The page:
LEBANON, Ind. -- A year after undergoing spinal surgery, a man said he still couldn't figure out why he had to pay $1,000 before his doctor would operate.
Phillip Ford contacted CBS4 Problem Solvers for help with his medical billing case. A doctor with Indiana Spine Group operated on Ford in the spring of 2018, but as he was preparing for surgery in a pre-operative bed, Ford said he was told he had to pay a deposit.
"He says, 'Well, I’m not touching you until your deposit’s made. You owe me over a thousand dollars.' I said, 'Excuse me?'" Ford said.
Ford and his husband paid the deposit, and he underwent a successful surgery, but as he started looking over insurance documents, he still couldn't understand why they had paid that money.
"I started inquiring, 'Why did I have to make this deposit? Where’s my money?' It was total silence on their end," Ford said.
CBS4 Problem Solvers got in touch with Indiana Spine Group, and a representative said in March that she would review Ford's case. A week later, she confirmed via email, "We do believe there is an overpayment on (his) account."
Ford didn't get a refund right away, though. Representatives told him that they had to process a Medicaid claim first.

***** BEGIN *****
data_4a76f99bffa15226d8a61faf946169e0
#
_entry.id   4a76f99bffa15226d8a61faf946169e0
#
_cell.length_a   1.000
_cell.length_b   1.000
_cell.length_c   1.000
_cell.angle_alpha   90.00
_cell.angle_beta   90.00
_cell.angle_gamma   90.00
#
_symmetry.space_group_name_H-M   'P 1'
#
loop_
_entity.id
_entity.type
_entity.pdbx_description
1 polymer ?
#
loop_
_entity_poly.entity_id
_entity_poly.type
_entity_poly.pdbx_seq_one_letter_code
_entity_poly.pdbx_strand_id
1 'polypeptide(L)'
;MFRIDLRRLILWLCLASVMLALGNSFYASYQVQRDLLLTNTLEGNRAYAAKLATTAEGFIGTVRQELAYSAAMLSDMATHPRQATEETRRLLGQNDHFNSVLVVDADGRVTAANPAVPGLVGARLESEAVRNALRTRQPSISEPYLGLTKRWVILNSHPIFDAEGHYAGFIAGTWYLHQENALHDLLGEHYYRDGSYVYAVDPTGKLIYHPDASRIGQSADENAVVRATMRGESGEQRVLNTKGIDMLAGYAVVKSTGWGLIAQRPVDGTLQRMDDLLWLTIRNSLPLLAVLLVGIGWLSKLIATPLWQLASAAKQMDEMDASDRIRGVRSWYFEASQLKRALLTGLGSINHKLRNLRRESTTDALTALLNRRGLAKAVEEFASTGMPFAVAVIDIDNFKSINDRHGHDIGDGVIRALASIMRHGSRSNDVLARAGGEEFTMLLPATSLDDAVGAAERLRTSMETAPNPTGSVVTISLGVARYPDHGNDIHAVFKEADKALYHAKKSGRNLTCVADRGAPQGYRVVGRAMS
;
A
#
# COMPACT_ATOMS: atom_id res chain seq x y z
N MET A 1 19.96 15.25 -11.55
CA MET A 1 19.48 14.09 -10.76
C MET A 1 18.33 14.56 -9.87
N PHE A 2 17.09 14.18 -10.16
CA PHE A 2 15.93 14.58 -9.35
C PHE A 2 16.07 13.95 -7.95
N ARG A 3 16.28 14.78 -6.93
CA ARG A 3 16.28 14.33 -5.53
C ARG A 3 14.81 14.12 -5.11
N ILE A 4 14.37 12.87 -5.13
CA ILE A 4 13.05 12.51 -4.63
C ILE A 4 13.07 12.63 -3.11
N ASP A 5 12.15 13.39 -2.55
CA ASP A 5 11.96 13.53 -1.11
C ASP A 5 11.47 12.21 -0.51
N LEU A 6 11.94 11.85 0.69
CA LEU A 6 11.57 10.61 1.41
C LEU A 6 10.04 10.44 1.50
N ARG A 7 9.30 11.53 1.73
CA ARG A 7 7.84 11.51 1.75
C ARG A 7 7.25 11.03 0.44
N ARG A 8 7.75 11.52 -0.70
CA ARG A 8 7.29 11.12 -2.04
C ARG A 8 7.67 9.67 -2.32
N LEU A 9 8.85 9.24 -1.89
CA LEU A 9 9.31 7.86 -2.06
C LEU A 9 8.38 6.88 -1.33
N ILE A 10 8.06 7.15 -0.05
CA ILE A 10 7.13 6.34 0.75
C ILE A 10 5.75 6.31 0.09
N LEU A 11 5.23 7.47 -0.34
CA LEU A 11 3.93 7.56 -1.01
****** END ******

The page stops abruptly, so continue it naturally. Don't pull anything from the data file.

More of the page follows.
"They keep saying, 'Oh, it could be 60 days, it could 90 days, it could be 30 days, it could be 120 days,'" Ford said.
It ended up taking more than four months. In mid-August, Ford finally received a check in the mail for the $1,000, minus a small balance he owed for other procedures.
"(It had) nothing on the explanation except 'refund,' that's it," Ford said.
A representative with Indiana Spine Group issued CBS4 Problem Solvers this statement:
"Due to HIPAA regulations, we are unable to discuss any of the patient information. However, all procedures require patients' signatures for services rendered.
Indiana Spine Group's Financial Policy and Authorization states in part, 'Payment Prior to Surgery/Procedures/Injections: I understand that I may be asked to provide payment in full for any deductible or co-insurance prior to the scheduled date of surgery, procedure or injection,' and 'Pre-certification/Prior authorization/Referral: If my insurance requires any form of prior notification for any services rendered, I understand that it is my responsibility to obtain it. I agree to be held financially liable for any services provided by Indiana Spine Group, P.C. that are denied or reduced by my insurance carrier because I failed to obtain the necessary type of prior approval.'
Refunds are issued following insurance reimbursement."
Ford said he still doesn't understand why his doctor asked for the deposit in the first place, and he hopes other patients will learn from his case.
"I'm glad it's over with because it (was) a stresser in my life. It's done, over with, completed," Ford said.
If you get a medical bill that you don't understand, AARP suggests that you compare your medical bills to the Explanation of Benefits, or EOB, that you get from your insurance company. If you think you overpaid, talk to your doctor's office and insurer. You can even request an itemized bill, your medical record, and file an insurance appeal if necessary.
If you have a problem that you'd like CBS4 Problem Solvers to consider, contact us at 317-677-1544 or ProblemSolvers@cbs4indy.com.